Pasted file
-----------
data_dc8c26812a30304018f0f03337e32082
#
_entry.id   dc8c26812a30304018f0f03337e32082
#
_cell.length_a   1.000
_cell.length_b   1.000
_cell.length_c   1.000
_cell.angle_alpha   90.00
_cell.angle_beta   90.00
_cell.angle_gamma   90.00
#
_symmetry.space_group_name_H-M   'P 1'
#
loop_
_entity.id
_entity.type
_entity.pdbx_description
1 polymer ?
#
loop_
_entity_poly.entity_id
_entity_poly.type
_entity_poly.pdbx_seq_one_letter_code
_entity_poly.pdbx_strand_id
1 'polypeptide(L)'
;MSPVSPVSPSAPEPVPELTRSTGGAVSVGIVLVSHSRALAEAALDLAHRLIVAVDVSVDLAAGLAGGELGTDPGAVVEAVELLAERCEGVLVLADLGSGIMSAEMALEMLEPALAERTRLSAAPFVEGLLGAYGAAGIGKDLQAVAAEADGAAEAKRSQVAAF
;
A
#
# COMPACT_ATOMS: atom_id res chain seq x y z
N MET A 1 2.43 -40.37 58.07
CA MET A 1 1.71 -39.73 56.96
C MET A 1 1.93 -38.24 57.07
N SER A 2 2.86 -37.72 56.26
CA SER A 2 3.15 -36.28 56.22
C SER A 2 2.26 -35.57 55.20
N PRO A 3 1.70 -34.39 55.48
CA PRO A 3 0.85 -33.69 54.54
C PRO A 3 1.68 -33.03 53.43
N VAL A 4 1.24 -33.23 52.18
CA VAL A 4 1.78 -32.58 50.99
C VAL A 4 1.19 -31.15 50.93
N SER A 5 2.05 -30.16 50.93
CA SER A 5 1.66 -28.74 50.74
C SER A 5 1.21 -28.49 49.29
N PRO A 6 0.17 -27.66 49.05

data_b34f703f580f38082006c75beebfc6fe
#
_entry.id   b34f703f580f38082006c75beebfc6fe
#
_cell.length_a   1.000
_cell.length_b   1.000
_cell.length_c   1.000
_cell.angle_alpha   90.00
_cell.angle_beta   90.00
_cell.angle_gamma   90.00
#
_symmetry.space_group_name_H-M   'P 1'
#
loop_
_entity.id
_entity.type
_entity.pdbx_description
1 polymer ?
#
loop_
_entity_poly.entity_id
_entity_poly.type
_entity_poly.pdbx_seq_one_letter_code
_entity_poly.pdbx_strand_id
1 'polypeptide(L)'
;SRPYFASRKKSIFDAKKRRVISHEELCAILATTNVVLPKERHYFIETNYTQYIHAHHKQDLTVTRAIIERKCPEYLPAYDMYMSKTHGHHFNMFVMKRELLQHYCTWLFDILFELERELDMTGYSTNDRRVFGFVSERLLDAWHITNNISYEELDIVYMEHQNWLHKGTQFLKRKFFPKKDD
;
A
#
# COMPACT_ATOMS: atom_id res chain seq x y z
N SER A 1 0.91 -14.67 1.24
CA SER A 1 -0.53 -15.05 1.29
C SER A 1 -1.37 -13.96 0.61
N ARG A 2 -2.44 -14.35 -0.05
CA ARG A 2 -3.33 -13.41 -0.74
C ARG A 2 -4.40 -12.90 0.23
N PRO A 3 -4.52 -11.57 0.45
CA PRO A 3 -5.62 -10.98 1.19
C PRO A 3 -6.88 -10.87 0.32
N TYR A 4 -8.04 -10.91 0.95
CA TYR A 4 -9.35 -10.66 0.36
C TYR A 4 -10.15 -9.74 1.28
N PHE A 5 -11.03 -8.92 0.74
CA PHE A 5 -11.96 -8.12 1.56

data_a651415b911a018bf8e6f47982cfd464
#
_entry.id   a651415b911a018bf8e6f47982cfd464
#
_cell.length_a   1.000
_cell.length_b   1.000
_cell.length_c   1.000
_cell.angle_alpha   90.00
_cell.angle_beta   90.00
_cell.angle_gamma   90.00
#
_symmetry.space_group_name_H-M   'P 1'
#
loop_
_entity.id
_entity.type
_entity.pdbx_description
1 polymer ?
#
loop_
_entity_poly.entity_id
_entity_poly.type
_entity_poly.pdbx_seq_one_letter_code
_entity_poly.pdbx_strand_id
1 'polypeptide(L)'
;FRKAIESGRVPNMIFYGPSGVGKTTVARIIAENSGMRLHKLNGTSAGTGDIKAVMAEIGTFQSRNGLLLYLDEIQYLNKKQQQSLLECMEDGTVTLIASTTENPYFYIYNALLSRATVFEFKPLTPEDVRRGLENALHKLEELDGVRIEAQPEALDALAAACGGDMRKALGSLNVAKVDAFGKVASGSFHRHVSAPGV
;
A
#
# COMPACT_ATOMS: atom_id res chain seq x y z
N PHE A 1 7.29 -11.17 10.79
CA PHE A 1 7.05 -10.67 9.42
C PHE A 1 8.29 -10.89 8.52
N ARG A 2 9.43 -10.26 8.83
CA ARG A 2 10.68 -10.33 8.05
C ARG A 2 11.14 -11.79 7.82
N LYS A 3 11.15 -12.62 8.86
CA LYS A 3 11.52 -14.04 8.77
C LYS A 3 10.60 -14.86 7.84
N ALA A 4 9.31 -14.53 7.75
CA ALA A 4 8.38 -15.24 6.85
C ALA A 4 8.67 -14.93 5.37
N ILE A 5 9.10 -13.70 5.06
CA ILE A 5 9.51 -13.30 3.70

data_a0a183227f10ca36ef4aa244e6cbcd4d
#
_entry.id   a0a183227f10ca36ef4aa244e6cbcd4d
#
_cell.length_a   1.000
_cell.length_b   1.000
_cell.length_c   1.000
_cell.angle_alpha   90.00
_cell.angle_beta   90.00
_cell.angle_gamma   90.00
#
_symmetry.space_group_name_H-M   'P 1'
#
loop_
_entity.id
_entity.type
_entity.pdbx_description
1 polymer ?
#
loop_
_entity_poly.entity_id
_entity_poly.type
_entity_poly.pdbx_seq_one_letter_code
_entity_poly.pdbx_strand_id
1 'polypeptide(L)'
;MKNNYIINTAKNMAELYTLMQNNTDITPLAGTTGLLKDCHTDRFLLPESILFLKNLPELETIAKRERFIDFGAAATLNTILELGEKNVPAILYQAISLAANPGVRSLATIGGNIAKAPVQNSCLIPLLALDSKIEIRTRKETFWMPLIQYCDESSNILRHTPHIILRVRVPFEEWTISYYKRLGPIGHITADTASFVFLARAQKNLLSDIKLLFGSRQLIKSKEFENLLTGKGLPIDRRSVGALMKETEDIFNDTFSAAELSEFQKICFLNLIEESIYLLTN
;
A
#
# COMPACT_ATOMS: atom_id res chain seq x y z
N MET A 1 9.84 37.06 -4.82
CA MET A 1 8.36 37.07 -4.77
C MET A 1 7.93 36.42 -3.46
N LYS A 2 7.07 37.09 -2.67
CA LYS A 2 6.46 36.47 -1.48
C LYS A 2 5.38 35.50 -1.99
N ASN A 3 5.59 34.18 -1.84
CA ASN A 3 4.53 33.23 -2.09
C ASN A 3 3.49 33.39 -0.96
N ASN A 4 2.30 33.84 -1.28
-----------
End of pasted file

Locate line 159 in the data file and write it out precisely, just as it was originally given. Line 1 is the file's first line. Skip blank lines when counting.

1 'polypeptide(L)'